Do you have a knack for explaining complex subjects in a way that makes them easy to understand? If so, you should consider entering the well-paying field of technical writing. Technical writing is important to all sorts of industries and jobs, from engineers to financial advisers to healthcare workers. If you’re in a position where communication is important—or would like to be— Technical Writing is the field for you!
- 6.5 hours of reading text/video/quizzes
- Practice Quizzes
- On-Demand Instructors
- Downloadable Resources
- Lifetime access to Certificate
- Access on Desktop, Mobile, and TV
- E.W. Certificate of Completion
- Access to Resume and Job Placement Tools
- Timed Final Exam (Quiz)
What is Technical Writing?
Technical writing is the art and science of translating technical information into readable, accessible writing usable by a wide audience. If you have ever read the user’s manual for a piece of software or equipment you’ve purchased, you’ve seen technical writing in action. Creating manuals, help and technical support systems, online help systems, and instruction manuals are some of the main projects technical writers take on. Since nearly every business in every industry imaginable has at least an occasional need to bring technical information to its users and customers, technical writing is found in nearly every business, government agency, and non-profit organization.
- Because technical writing is such an interesting and dynamic field, it requires preparation and employs both the logical and creative sides of your brain.
- The best technical writers have excellent communication and listening skills, as well as people skills, and know how to ask the right questions.
Technical writers are in the upper echelon on the salary pay scale. Beginner technical writers can make a starting pay anywhere between 55k-70k depending on their location, while experienced technical writers will make anywhere between 85k-135k based on having 6-15 years of experience.
If you work in the high tech industry, technical writing may already be a part of your job description and daily duties. If you love to write, enjoy learning, and have an interest in technology, technical writing can be an exciting, rewarding career in itself. Job opportunities in the field are expected to grow as technology continues to advance. Take a look at the statistics on the average starting pay for technical writers below:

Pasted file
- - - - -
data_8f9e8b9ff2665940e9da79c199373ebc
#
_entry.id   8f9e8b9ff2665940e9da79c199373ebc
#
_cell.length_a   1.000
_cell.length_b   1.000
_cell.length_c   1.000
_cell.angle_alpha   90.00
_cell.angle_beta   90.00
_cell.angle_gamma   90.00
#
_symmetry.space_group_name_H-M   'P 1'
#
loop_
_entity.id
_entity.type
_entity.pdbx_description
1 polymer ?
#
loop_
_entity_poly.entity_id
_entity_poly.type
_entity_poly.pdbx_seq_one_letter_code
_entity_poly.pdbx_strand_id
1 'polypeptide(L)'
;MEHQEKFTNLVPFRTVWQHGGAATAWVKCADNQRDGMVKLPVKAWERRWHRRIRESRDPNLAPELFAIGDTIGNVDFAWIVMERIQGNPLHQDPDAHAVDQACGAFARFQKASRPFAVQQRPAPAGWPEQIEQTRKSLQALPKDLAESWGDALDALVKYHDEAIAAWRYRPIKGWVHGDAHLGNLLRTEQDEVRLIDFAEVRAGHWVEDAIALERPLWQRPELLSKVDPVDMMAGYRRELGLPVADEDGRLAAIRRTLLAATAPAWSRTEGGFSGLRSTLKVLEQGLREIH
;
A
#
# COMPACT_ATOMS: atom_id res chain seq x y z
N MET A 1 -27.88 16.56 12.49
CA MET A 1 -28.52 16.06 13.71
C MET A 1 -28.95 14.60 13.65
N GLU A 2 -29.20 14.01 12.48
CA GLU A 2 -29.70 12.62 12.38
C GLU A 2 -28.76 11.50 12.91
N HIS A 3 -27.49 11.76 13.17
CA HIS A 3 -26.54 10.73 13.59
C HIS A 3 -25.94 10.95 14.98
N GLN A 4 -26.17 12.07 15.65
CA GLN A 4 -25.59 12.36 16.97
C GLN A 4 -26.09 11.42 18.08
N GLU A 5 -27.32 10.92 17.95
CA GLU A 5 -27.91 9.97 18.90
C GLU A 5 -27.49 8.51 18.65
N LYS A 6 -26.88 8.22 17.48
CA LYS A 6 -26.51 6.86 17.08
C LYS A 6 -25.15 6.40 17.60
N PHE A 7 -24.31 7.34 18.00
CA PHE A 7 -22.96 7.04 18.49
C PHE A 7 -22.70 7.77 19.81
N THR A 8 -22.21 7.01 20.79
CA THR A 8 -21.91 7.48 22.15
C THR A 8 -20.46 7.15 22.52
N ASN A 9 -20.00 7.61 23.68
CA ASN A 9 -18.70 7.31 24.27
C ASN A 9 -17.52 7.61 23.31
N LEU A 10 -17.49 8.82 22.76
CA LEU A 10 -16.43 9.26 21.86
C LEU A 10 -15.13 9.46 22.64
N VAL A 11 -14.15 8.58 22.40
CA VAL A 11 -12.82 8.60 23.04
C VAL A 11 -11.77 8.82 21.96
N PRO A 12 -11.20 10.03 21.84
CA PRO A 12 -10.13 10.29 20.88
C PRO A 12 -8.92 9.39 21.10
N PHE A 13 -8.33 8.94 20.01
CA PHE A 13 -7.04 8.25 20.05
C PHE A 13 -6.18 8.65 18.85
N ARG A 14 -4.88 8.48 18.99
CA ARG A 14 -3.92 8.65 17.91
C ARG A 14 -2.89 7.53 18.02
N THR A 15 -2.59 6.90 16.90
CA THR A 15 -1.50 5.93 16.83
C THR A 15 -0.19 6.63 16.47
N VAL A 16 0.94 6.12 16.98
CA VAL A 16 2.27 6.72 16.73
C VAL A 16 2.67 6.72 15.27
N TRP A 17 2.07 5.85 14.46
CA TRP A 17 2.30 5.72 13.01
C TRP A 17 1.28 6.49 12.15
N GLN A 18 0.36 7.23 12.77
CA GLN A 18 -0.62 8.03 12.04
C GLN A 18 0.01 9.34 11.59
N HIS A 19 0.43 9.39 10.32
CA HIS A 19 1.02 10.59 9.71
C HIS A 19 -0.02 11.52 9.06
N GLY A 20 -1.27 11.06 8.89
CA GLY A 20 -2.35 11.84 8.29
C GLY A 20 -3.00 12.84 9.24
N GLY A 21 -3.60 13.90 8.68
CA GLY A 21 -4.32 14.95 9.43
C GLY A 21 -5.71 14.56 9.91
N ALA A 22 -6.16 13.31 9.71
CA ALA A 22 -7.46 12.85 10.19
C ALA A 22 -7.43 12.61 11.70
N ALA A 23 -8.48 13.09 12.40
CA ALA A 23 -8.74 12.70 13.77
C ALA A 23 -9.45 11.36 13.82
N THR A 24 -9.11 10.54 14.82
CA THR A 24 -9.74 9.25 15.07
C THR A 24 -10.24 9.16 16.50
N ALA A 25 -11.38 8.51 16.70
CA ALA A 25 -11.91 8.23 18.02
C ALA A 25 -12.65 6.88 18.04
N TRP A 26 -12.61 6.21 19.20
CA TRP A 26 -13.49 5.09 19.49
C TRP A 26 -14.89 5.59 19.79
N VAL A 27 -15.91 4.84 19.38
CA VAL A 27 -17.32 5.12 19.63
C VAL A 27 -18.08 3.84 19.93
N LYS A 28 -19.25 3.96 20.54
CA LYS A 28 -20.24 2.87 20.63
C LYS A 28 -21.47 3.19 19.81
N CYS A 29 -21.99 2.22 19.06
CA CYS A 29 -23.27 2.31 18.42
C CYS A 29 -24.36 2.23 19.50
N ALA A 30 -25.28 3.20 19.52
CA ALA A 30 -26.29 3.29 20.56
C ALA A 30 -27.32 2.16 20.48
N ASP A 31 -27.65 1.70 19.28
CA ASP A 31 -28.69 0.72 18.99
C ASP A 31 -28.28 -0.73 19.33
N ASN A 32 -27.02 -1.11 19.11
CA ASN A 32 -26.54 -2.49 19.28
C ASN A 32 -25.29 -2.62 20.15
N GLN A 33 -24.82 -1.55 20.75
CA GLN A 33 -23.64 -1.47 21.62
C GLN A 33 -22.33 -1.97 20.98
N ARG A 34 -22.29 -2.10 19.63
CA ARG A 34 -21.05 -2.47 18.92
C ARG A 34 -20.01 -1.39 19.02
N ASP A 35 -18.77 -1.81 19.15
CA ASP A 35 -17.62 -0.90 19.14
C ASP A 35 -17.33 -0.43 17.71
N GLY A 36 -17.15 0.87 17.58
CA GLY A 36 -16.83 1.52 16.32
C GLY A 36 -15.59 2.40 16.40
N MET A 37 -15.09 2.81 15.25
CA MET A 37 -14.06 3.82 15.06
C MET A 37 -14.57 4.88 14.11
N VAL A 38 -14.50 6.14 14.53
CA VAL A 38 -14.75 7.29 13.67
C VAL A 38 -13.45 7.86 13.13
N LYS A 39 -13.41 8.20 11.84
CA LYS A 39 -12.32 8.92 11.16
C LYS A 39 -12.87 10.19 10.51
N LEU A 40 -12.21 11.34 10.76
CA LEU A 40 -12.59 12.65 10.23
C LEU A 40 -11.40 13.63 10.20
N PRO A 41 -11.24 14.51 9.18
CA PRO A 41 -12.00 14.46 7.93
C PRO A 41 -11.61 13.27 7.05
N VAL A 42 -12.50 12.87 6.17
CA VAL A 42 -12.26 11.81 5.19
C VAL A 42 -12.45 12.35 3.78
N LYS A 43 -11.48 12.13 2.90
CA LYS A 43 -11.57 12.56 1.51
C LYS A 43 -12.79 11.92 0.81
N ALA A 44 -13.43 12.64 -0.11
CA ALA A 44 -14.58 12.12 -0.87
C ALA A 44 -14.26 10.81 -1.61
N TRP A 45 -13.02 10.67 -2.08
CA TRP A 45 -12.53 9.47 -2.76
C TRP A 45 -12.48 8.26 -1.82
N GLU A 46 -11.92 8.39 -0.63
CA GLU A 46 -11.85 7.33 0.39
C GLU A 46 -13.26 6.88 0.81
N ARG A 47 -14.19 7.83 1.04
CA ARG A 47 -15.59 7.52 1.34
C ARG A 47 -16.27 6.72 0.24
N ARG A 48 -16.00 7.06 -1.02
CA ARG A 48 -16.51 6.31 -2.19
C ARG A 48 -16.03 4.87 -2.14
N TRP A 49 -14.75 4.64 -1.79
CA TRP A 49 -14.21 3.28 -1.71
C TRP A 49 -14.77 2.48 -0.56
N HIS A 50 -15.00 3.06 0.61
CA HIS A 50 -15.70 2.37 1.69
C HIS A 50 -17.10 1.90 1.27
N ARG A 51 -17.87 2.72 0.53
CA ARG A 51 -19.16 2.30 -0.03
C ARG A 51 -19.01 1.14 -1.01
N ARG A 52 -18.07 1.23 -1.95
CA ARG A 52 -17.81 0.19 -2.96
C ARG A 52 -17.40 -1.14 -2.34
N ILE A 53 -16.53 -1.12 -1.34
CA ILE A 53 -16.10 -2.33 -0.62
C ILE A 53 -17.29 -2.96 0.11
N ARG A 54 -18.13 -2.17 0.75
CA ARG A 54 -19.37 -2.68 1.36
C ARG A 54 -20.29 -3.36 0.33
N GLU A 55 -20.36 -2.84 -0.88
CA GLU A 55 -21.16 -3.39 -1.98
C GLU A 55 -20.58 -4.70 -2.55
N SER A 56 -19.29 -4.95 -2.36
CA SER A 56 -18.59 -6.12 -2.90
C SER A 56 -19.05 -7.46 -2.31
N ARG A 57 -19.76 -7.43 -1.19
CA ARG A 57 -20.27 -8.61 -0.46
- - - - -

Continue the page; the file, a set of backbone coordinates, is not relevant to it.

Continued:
Average Salary: 70k-135k (Increases to 10-15k per added year of experience)
Average Per Hour: 25.00-65.00 (Increases to 5-10/hr per added year of experience)
What We Do
We teach you the most important skills necessary to be a technical writer, including how to land your first job and where to go from there. When you take a class online with Embry-Williams, you can easily fit the lessons into your busy schedule. We’re your flexible learning partner, here to help you achieve your goals, your way. Throughout the course, questions are more than welcome—an inquisitive mind is an excellent trait for a technical writer to have.
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Beginning of a Great Career!
Purchase of the following materials are recommended but are not required to complete this course.
1. Introduction to Technical Writing
Learn about what technical writing is and why there is such huge need for it
2. The Technical Writing Process
Learn about the Technical Writing Process and Approach
3. Identifying the Audience
Learn how to identify and write documentation for user specific audiences
4. Research and Gathering Content from Experts
Learn how to research and gather dontent from SME's
5. Document Structure & Formatting
Learn how to structure and format documentation
6. Writing the Technical Document
Learn how to write a technical document and prepare it for review
7. Peer Review & Leadership Approval
Learn how draft documents are peer reviewed and approved by leadership
8. Publishing Documents
Learn how and where to publish approved documentation
9. Communicate & Distribute Documentation
Learn how to effectively communicate and distribute published documents
10. Final Exam
This marks the end of the course and the start of your exam. Good Luck!